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Christine Rappleye

SALT LAKE CITY — Buddy “Cake Boss” Valastro was 11 years old when he first went to work with his father at Carlo’s Bakery in New Jersey.

He was excited, even though it was kind of a punishment for playing with matches, he said. But he didn’t bake anything that morning.

His father put him to work cleaning the toilets, he said.

“My father told me, ‘You have to take the same pride in cleaning a toilet bowl as making a wedding cake,’” Valastro said at the RootsTech general session Saturday morning at the Salt Palace.

He shared several stories about his family, including his grandfathers, who immigrated to the United States, as well as the challenges he faced after the death of his father.

His father never told Valastro that he had to be a baker, but a young Valastro learned to work hard.

“I grew up really blessed,” he said. His father insisted that there was no television during family meals, he said.

“I tell my kids no television and no cellphones at the table," he said.

It was around the table and in the kitchen where he had some of his best memories growing up.

As an 11-year-old, Valastro's father was showing there wasn’t preferential treatment for the owner's son, and also teaching him respect for those who do clean the toilets and do other less-favorable work.

“I go to work and I love it,” he said. “It’s so important to find what you love. If you love it, you’ll excel at it.”

And he found he had a talent for baking and cake decorating and was decorating cakes when he was a teenager.

When Valastro was 17, his father was diagnosed with cancer and died at 54.

In the months following, Valastro found he had a drive that “no matter what, I’m not going to fail," he said. “What I didn’t know, I was going to learn.

He was determined to humble himself and learn everything he could from those who had more experience.

From there, he continued to grow the business. It was when fondant was first coming out that he decided to get some and learn how to use it.

“As soon as I figured it out, I put a cake in the window,” he said. An editor from Modern Bride walked by and wanted to put it in the magazine, fulfilling a dream he and his father had.

He brought extra cake to the magazine and from there, he was in several magazines. That’s where Food Network saw his work and invited him to be in its baking competitions. He was on his third competition, which he lost, when a cameraman told him that he could get his own show. He had a 100-year-old bakery, a large Italian family and he’s “laughing every day” at work.

He pitched it and it was turned down, but he tried again later. It was TLC that approached him about a show and since then, it’s been shown in 220 countries and territories and dubbed in 45 languages. He’s the CEO of a company that has 18 bakeries, two restaurants and a production company and 1,200 employees.

“Sometimes, I pinch myself,” he said. “Through everything, it’s about hard work … believing in yourself and in the American dream. Believe that you can make something out of yourself.”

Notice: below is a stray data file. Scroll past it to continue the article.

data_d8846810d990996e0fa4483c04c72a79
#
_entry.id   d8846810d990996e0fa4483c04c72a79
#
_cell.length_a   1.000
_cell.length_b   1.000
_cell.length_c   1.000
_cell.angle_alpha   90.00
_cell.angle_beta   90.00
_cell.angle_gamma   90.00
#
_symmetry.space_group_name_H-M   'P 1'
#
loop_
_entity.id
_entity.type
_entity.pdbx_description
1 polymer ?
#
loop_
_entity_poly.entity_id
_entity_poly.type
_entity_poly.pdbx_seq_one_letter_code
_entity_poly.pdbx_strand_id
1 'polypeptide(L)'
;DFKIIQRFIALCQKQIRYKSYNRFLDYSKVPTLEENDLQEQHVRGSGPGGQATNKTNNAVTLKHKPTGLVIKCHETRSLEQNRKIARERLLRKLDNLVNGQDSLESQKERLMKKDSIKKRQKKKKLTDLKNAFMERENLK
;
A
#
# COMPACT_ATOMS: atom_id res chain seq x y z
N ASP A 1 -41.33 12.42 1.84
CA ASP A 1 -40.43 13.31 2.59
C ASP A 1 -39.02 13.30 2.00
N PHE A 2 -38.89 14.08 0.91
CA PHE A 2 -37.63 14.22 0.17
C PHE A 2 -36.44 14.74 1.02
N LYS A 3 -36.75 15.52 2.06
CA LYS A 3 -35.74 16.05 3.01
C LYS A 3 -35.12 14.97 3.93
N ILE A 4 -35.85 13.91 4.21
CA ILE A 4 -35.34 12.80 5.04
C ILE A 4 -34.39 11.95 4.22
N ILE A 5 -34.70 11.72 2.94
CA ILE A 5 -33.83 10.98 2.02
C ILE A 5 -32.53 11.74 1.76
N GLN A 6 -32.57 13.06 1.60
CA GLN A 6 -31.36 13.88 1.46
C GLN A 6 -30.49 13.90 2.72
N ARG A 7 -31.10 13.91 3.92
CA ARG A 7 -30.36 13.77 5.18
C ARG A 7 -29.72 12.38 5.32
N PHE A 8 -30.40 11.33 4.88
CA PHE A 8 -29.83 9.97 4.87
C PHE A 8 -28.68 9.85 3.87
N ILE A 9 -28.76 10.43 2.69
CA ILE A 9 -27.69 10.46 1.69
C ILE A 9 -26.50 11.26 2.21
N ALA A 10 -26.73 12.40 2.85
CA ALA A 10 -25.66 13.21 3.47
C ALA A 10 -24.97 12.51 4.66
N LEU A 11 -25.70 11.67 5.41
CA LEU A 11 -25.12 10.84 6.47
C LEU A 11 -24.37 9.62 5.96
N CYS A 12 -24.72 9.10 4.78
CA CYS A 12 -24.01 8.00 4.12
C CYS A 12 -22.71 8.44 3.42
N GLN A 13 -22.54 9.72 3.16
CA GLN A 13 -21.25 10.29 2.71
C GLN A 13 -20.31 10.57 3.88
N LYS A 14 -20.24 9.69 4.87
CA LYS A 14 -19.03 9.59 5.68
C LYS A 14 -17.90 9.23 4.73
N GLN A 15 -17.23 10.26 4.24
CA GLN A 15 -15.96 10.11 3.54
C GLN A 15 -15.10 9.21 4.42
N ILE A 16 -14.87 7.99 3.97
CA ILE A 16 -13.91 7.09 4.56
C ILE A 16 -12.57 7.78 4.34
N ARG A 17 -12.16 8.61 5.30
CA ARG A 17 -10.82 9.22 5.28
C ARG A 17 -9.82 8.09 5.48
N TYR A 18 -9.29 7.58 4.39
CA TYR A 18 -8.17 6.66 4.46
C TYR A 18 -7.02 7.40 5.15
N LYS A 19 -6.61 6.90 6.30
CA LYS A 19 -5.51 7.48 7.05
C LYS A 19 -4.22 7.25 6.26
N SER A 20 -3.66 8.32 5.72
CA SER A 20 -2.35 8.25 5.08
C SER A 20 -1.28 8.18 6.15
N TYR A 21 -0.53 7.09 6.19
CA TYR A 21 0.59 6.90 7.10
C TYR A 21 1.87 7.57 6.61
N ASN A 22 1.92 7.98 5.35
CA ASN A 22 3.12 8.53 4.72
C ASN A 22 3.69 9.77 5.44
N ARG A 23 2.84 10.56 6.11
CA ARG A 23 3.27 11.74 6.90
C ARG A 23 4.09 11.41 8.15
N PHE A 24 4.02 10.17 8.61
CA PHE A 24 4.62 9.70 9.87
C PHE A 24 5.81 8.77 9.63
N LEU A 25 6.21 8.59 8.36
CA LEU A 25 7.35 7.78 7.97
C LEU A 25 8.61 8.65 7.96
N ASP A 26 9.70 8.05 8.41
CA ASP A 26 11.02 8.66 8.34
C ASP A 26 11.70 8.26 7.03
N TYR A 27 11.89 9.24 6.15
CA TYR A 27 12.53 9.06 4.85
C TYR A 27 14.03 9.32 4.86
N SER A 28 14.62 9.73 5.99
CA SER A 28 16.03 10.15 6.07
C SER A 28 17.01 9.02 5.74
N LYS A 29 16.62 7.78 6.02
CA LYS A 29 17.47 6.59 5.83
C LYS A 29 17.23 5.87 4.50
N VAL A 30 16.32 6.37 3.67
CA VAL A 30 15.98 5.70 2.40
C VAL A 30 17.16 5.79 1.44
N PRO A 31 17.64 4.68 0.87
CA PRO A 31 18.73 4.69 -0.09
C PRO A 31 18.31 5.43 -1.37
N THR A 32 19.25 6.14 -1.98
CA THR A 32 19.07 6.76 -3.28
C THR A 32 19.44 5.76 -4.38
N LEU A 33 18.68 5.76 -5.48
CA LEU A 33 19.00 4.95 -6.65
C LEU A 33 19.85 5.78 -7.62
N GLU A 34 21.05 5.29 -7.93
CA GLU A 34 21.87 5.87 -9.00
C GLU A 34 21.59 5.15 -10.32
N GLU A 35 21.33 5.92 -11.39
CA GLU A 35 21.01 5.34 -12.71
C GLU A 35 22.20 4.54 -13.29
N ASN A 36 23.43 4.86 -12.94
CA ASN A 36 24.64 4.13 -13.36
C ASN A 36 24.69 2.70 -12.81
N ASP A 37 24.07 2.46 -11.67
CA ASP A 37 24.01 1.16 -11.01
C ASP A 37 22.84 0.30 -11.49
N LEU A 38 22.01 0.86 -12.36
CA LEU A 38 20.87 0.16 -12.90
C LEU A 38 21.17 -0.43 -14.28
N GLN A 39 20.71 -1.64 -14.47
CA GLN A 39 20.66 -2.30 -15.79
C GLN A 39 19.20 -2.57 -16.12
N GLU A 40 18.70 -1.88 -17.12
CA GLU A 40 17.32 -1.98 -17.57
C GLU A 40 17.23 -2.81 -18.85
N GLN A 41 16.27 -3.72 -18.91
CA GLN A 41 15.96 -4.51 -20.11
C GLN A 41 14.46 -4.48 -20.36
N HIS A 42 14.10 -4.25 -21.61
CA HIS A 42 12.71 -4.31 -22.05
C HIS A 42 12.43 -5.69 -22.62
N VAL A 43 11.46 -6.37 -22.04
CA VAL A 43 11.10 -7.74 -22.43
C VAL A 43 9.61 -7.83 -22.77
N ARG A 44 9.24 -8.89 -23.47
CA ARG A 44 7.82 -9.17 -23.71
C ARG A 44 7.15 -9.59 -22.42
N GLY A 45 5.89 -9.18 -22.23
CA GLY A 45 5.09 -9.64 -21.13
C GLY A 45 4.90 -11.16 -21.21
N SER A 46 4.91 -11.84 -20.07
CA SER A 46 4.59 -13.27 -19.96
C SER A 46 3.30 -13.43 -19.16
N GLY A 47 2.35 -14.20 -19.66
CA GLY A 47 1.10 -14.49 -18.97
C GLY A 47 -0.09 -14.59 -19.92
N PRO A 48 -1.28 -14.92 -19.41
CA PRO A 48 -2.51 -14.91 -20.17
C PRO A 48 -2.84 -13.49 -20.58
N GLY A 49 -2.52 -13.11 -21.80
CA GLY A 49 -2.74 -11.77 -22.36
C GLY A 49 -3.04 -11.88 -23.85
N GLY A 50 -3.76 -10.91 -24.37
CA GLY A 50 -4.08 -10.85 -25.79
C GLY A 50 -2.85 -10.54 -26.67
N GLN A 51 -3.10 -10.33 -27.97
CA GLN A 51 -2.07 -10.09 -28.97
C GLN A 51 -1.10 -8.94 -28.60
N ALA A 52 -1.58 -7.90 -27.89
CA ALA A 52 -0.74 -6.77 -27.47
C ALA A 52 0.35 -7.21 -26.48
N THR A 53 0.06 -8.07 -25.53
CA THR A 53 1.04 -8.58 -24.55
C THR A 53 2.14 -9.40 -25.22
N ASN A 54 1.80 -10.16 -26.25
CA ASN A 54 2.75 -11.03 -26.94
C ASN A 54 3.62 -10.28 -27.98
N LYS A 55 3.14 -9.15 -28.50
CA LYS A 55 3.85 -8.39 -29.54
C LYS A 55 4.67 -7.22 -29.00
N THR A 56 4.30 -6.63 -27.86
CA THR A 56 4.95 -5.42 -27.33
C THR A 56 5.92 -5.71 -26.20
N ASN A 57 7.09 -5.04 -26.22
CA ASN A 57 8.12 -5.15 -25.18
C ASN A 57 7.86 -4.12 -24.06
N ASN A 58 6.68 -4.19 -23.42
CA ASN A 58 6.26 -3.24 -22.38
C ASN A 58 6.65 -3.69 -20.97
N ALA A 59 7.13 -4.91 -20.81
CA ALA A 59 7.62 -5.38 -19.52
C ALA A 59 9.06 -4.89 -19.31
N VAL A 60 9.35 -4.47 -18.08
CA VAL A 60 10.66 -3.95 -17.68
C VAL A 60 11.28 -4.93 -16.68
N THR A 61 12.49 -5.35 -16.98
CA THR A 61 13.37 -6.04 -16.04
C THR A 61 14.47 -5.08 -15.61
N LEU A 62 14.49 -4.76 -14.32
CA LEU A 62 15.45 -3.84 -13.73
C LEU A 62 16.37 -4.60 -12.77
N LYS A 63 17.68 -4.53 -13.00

All the while, he said he doesn’t want to forget his past.

His great-grandfathers came to the U.S. from Italy and his grandfathers were born in the United States before the families moved back to their home countries.

His grandfathers and their families each made their way to the United States. Valastro’s dad was 13 when their family came to the U.S., and he has memories of how hard it had been in Sicily. His grandfather, who worked at a bakery, encouraged his son to work at a cake shop and brought him to Carlo’s Bakery. Valastro’s father later bought the bakery when the owner’s son, who was a scientist, decided to close it, Valastro said.

His mother’s father had name and address of a cousin, whom he’d never met, and when to him for help. He worked as a longshoreman to earn money for his family to come, Valastro said. He couldn’t read or write and wanted to save the money from taking the bus, so he marked his route on the telephone poles, Valastro said.

As he worked, he was frustrated with how long it was taking to earn money and shared that with his barber one day. His barber, a Baptist, asked his church members for help. After his family arrived, Valastro’s grandfather attended the church while his grandmother continued at the Catholic church, Valastro said.

“I feel like our history and our roots make us who we are,” Valastro said in an interview with the Deseret News before his presentation.

Valastro, whose flight was delayed getting into Salt Lake City Friday, judged the cake-decorating event Saturday morning.

“I was floored by the talent,” he said. “I’ve got to up my game.”

There were two of the four competition categories where the top ones were close. He said he looked at the cakes and narrowed down the ones he wanted to taste. He was looking for a moist sponge with good flavors.

Valastro also had a reunion with Kimmie Hansen, 18, who has a severe form of epilepsy, and the Make-A-Wish foundation granted her wish to meet Valastro in 2012.

As they discussed her latest cakes and using fondant, gave her a few tips.

“Remember what I told you? You can do anything,” Valastro told her.

Several sessions of RootsTech, a family history and technology conference, end Saturday and will be available online at RootsTech.org.